Fatty acid amide hydrolase

"FAAH" redirects here. For other uses, see FAAH (disambiguation).
Aliases FAAH, fatty acid amide hydrolase, FAAH-1, PSAB
External IDs MGI: 109609 HomoloGene: 68184 GeneCards: FAAH
Targeted by Drug
pf-04457845, urb-597[1]
Species Human Mouse









RefSeq (mRNA)



RefSeq (protein)



Location (UCSC) Chr 1: 46.39 – 46.41 Mb Chr 4: 115.97 – 116.02 Mb
PubMed search [2] [3]
View/Edit HumanView/Edit Mouse

Fatty acid amide hydrolase or FAAH (EC, oleamide hydrolase, anandamide amidohydrolase) is a member of the serine hydrolase family of enzymes. It was first shown to break down anandamide in 1993.[4] In humans, it is encoded by the gene FAAH.[5][6][7]


FAAH is an integral membrane hydrolase with a single N-terminal transmembrane domain. In vitro, FAAH has esterase and amidase activity.[8] In vivo, FAAH is the principal catabolic enzyme for a class of bioactive lipids called the fatty acid amides (FAAs). Members of the FAAs include:

FAAH knockout mice display highly elevated (>15-fold) levels of N-acylethanolamines and N-acyltaurines in various tissues. Because of their significantly elevated anandamide levels, FAAH KOs have an analgesic phenotype, showing reduced pain sensation in the hot plate test, the formalin test, and the tail flick test.[13] Finally, because of their impaired ability to degrade anandamide, FAAH KOs also display supersensitivity to exogenous anandamide, a cannabinoid receptor (CB) agonist.[9]

Due to the ability of FAAH to regulate nociception, it is currently viewed as an attractive drug target for the treatment of pain.[14][15][16]

A mutation in FAAH was initially provisionally linked to drug abuse and dependence but this was not borne out in subsequent studies.[17]

Studies in cells and animals and genetic studies in humans have shown that inhibiting FAAH may be a useful strategy to treat anxiety disorders.[17][18][19]

Inhibitors and inactivators

Based on the hydrolytic mechanism of fatty acid amide hydrolase, a large number of irreversible and reversible inhibitors of this enzyme have been developed.[20][21][22][23][24][25][26][27]

Some of the more significant compounds are listed below;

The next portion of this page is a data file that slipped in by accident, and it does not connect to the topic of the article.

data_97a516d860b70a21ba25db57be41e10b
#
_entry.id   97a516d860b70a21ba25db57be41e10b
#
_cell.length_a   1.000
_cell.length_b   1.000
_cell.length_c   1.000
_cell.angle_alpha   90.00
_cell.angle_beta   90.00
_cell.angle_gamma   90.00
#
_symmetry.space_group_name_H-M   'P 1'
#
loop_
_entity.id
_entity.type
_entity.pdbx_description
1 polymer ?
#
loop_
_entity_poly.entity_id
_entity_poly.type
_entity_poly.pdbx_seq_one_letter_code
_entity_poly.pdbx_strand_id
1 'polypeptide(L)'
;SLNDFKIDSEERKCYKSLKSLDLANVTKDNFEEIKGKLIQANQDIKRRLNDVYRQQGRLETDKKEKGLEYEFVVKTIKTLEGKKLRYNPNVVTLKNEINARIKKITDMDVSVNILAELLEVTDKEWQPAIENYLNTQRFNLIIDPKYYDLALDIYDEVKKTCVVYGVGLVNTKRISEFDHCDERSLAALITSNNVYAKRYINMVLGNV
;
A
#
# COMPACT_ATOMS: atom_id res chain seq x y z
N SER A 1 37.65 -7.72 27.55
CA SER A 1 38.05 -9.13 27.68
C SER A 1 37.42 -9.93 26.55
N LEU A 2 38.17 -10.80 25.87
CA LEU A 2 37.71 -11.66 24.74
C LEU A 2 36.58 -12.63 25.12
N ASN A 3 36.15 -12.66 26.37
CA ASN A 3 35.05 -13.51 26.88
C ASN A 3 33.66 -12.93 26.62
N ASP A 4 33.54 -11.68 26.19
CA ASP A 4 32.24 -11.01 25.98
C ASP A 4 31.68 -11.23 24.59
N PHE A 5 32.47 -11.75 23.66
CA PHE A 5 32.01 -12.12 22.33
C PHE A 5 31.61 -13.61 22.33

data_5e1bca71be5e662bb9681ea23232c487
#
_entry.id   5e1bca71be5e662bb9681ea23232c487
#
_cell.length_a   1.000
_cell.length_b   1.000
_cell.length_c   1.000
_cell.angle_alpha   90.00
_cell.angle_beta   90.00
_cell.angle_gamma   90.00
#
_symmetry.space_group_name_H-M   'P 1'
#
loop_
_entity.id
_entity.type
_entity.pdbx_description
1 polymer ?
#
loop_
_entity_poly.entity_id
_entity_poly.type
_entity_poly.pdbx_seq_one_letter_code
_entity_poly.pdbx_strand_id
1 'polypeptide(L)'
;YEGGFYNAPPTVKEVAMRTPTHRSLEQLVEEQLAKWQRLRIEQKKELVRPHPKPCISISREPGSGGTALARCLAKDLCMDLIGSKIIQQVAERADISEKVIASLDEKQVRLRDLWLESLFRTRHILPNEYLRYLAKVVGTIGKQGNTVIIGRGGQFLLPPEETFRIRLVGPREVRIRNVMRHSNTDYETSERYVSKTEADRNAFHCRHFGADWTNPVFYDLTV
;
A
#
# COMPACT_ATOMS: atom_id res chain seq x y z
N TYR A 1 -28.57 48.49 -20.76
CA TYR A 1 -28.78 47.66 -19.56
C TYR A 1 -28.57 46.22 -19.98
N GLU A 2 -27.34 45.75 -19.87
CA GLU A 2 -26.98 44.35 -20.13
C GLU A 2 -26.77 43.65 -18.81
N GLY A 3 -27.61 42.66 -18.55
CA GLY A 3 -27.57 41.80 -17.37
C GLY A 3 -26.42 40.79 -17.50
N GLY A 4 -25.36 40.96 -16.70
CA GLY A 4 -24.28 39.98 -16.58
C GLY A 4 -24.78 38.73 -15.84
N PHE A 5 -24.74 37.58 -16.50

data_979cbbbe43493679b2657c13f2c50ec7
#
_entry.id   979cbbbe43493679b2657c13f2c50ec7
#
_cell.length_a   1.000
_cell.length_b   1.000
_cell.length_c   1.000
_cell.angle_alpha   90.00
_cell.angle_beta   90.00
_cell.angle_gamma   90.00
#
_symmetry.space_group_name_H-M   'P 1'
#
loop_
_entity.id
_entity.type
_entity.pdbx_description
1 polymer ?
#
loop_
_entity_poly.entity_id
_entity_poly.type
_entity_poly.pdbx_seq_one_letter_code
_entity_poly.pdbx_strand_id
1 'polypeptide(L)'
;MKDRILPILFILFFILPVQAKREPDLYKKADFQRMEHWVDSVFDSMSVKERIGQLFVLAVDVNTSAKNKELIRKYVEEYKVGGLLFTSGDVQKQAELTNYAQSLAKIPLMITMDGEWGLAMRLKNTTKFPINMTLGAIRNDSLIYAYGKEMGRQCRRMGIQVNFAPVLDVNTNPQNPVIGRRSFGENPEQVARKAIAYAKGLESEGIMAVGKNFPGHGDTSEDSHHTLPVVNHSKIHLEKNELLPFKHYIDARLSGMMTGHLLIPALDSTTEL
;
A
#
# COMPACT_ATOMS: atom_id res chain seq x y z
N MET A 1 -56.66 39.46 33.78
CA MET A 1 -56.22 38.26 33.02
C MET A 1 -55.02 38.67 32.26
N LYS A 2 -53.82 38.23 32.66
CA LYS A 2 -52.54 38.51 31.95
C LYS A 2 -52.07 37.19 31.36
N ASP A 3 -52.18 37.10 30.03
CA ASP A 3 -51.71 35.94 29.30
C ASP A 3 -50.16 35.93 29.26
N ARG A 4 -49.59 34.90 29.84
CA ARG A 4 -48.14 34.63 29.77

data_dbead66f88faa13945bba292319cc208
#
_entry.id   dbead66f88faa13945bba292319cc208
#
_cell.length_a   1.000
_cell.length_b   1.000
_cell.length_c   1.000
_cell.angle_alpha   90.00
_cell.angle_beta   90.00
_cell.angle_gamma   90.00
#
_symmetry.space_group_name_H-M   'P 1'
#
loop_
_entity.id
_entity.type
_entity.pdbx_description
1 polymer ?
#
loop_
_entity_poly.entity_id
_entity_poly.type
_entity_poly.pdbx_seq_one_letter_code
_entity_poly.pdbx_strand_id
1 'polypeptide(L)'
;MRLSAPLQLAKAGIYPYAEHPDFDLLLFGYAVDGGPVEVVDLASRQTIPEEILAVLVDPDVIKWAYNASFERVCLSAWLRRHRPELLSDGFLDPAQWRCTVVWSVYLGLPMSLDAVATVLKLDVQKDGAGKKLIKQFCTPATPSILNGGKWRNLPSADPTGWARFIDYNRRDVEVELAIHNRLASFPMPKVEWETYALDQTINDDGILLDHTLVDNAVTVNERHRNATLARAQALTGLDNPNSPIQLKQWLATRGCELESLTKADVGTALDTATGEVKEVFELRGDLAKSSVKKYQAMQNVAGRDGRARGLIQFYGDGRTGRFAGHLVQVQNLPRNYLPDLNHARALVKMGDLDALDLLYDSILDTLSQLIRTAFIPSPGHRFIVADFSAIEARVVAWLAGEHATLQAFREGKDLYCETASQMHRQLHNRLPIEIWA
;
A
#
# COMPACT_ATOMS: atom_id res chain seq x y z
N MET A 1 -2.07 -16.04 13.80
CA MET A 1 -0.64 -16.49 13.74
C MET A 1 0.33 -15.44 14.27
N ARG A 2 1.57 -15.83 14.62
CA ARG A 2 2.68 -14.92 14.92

• AM374, palmitylsulfonyl fluoride, one of the first FAAH inhibitors developed for in vitro use, but too reactive for research in vivo
  • ARN2508, derivative of flurbiprofen, dual FAAH / COX inhibitor
  • BIA 10-2474 (Bial-Portela & Ca. SA, Portugal) has been linked to severe adverse events affecting 5 patients in a drug trial in Rennes, France, and at least one death, in January 2016.[28] Many other pharmaceutical companies have previously taken other FAAH inhibitors into clinical trials without reporting such adverse events.
  • BMS-469908[29]
  • CAY-10402
  • JNJ-245
  • JNJ-1661010[30]
  • JNJ-28833155
  • JNJ-40413269
  • JNJ-42119779
  • JNJ-42165279 in clinical trials against social anxiety and depression,[31] trials suspended as a precautionary measure following serious adverse event with BIA 10-2474[32]
  • LY-2183240 [33]
  • Cannabidiol[34]
  • MK-3168
  • MK-4409
  • MM-433593
  • OL-92
  • OL-135
  • PF-622
  • PF-750 [35]
  • PF-3845
  • PF-04457845 "exquisitely selective" for FAAH over other serine hydrolases, but failed in clinical trials against osteoarthritis[36]
  • PF-04862853
  • RN-450
  • SA-47
  • SA-73
  • SSR-411298 well tolerated in clinical trials but insufficient efficacy against depression, subsequently trialled against cancer pain as an adjunctive treatment.[37][38]
  • ST-4068, reversible inhibitor of FAAH
  • TK-25
  • URB524
  • URB597 (KDS-4103, Kadmus Pharmaceuticals), is an irreversible inactivator with a carbamate-based mechanism, and appears in one report as a somewhat selective, though it also inactivates other serine hydrolases (e.g., carboxylesterases) in peripheral tissues.[35]
  • URB694
  • URB937
  • VER-156084[39]
  • V-158866 in clinical trials for neuropathic pain following spinal injury,[40] and spasticity associated with multiple sclerosis. Structure not revealed though Vernalis holds several patents in the area.[41][42]


The enzyme is typically assayed making use of a radiolabelled anandamide substrate, which generates free labelled ethanolamine, although alternative LC-MS methods have also been described.[43][44]


The first crystal structure of FAAH was published in 2002 (PDB code 1MT5).[7] Structures of FAAH with drug-like ligands were first reported in 2008, and include non-covalent inhibitor complexes and covalent adducts.[45]

See also


  1. "Drugs that physically interact with Fatty-acid amide hydrolase 1 view/edit references on wikidata".
  2. "Human PubMed Reference:".
  3. "Mouse PubMed Reference:".
  4. Deutsch DG, Chin SA (September 1993). "Enzymatic synthesis and degradation of anandamide, a cannabinoid receptor agonist". Biochemical Pharmacology. 46 (5): 791–6. doi:10.1016/0006-2952(93)90486-G. PMID 8373432.